Tuesday, 23 April 2013

Theme And Truth In Story

Every story has a theme. You may not know what it is. It could be vague or hidden. Or there could be multiple themes that make things unclear. But there is always a theme in there somewhere.

Theme is the underlying  truth. What the story’s really about.  But sometimes the underlying truth is the same as the overlying truth. This can lead to a feeling of being spoonfed or being told the obvious.

Some people are afraid of being too heavy handed about theme. They don’t want the story to be about an issue or force characters to behave in a particular way. But that won’t remove it from the story. There will still be a theme. It just might not be very clear what it is.

Or, if you’re lucky, it might all fall into place by itself. I think that’s what most writers hope for, but it really happens that way.

If you can get identify the underlying truth of your story, then you can harness it to make the events in your story much more powerful and affecting for the reader. And one of the best ways to do that is to try and prove yourself wrong. 

If Buddy is going to fight in a war he doesn’t believe in, and it becomes apparent that the war is in fact a waste of time where horrible things happen for no good reason, the point would be better made if Buddy sets out a patriotic soldier and gets the scales knocked from his eyes.

Similarly, if the point at the end is that sometimes war is a good thing that saves lives, perhaps Buddy should start out jaded and misanthropic.

Both those examples are grossly simplified (although when it comes to war stories, grossly simplified is usually what you get), but if you’re making a suggestion that the world is a particular way—and that’s what theme basically is—it helps for you to make the counter argument as strong as possible.

Like any viewpoint, if you cheat the set up in your own favour, it only makes the results less convincing.

If Johnny finds it hard to talk to girls, his best mate should be able to charm them off their feet in seconds.

If beautiful Mandy can’t get a guy to be faithful to her, her ugly best friend should have the most faithful boyfriend ever.

These counterpoints aren’t just there to give the narrative some interesting places to go, they challenge the validity of the worldview you’re creating. And in doing so it will be much harder to dole out pat answers or generic clichés.

As you question the truth of what your characters believe and how they behave, the true theme will emerge.

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17 comments:

Alex J. Cavanaugh said...

Counterpoints - good tip.
I never even realized I had a theme until I completed my third book. Then I could see the theme in all three.

Stephsco said...

Like Alex said, the counterpoints is really key to solidifying theme. That's something I think I recognized subconsciously, but didn't ponder further until I started writing.

C. Lee McKenzie said...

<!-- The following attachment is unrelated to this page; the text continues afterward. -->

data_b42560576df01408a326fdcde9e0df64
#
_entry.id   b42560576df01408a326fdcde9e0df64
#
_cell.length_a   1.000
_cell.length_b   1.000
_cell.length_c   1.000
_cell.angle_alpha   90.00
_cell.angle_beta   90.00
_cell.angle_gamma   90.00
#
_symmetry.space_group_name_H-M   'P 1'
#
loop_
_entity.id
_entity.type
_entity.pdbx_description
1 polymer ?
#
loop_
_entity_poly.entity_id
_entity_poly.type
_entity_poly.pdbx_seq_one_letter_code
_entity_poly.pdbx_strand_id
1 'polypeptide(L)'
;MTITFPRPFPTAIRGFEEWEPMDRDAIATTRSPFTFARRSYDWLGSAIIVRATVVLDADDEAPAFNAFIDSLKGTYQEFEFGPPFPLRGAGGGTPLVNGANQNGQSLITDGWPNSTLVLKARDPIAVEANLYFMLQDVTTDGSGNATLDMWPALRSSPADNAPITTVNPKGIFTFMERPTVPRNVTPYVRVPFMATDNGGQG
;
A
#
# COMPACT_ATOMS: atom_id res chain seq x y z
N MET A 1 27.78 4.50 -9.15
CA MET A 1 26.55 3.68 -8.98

I guess I start with theme, and then people the story to reveal what the underpinnings of the story are. That's always seemed to be the glue I needed to write anything.

Great post as usual. I love the discussions you provoke.

mooderino said...

@Alex - any story with stakes and choices will form a theme of some kind, I think.

@Steph - most of the time we naturally tell the story with the things that make it a story. We all have that ability. Sometimes we overthink these things (well, I do)

@C. Lee - an interesting theme can get the juices flowing.

Pk Hrezo said...

I always figure out the theme with my outline before I draft. It helps me add in twists as I write. :)

Elise Fallson said...

I don't pay much attention to theme when I write. I just cough up the story and usually there's a theme in there somewhere. Off to retweet! (:

Al Diaz said...

I think I have a great theme but I don't actually have clear what's my personal opinion about the whole proposition. I am trying to find it out as the story develops.

mooderino said...

@Pk - I usually have a good idea before I start too.

@Elise - thanks!

@Al Diaz - good way to approach it.

Sarah Foster said...

I usually start with the story and let it speak to me. I don't think about theme until it appears throughout the first draft, then when I rewrite I can find ways of working with it.

Patricia Lynne said...

I think most themes in my stories I stumble upon. It's not something I think or worry about, so they come out on their own. It's not until someone points it out that I notice.

mooderino said...

@Sarah - theme usually finds a way to make itself known.

@Patricia - I find some themes are more obvious than others. Varies from story to story for me.

Nicole Disney said...

Make the counter argument as strong as possible. Terrific advice for every conflict in the story, theme, of course, included.

Silvia Villalobos said...

I agree -- there should be a theme. And in fiction, that's easy to determine beforehand, or at least after having written the first chapter or so.
Good read, and good to be here.

Silvia @ Silvia Writes

Janeal Falor said...

I really like your thoughts on counterpoints. I've always included them in my writing, but this has me thinking I should put more thought in them. Thanks for the great insights.

mooderino said...

@Nicole - yes, i think it can work for the story in general.

@Silvia - some people do the whole first draft before figuring it out, which is another way to do it.

@Janeal - the more convincing you can make them the stronger the theme.

Lynda R Young said...

Yep, I can never write a story with a theme in mind. The theme just seems to evolve.

mooderino said...

@Lynda - as it should.

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